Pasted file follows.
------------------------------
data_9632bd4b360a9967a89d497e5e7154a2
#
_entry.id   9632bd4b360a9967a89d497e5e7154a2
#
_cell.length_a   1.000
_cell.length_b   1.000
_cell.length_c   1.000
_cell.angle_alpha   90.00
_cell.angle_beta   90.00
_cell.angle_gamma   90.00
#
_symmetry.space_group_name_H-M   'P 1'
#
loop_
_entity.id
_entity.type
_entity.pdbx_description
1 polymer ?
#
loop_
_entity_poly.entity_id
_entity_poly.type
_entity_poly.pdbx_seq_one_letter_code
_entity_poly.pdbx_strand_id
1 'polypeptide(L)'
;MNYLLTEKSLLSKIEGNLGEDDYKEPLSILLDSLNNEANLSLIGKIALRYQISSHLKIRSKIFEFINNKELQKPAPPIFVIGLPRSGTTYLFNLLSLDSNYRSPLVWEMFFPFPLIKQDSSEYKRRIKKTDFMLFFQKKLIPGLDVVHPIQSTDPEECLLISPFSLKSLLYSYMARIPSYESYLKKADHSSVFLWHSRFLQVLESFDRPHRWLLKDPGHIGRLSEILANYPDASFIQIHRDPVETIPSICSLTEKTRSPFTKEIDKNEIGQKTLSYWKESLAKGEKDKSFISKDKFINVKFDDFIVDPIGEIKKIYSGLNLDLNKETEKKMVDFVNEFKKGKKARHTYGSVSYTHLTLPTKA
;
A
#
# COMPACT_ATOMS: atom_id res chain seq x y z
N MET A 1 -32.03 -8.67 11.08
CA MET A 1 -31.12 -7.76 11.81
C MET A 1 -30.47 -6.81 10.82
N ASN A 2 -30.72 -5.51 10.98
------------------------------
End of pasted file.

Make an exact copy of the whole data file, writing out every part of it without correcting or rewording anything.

data_9632bd4b360a9967a89d497e5e7154a2
#
_entry.id   9632bd4b360a9967a89d497e5e7154a2
#
_cell.length_a   1.000
_cell.length_b   1.000
_cell.length_c   1.000
_cell.angle_alpha   90.00
_cell.angle_beta   90.00
_cell.angle_gamma   90.00
#
_symmetry.space_group_name_H-M   'P 1'
#
loop_
_entity.id
_entity.type
_entity.pdbx_description
1 polymer ?
#
loop_
_entity_poly.entity_id
_entity_poly.type
_entity_poly.pdbx_seq_one_letter_code
_entity_poly.pdbx_strand_id
1 'polypeptide(L)'
;MNYLLTEKSLLSKIEGNLGEDDYKEPLSILLDSLNNEANLSLIGKIALRYQISSHLKIRSKIFEFINNKELQKPAPPIFVIGLPRSGTTYLFNLLSLDSNYRSPLVWEMFFPFPLIKQDSSEYKRRIKKTDFMLFFQKKLIPGLDVVHPIQSTDPEECLLISPFSLKSLLYSYMARIPSYESYLKKADHSSVFLWHSRFLQVLESFDRPHRWLLKDPGHIGRLSEILANYPDASFIQIHRDPVETIPSICSLTEKTRSPFTKEIDKNEIGQKTLSYWKESLAKGEKDKSFISKDKFINVKFDDFIVDPIGEIKKIYSGLNLDLNKETEKKMVDFVNEFKKGKKARHTYGSVSYTHLTLPTKA
;
A
#
# COMPACT_ATOMS: atom_id res chain seq x y z
N MET A 1 -32.03 -8.67 11.08
CA MET A 1 -31.12 -7.76 11.81
C MET A 1 -30.47 -6.81 10.82
N ASN A 2 -30.72 -5.51 10.98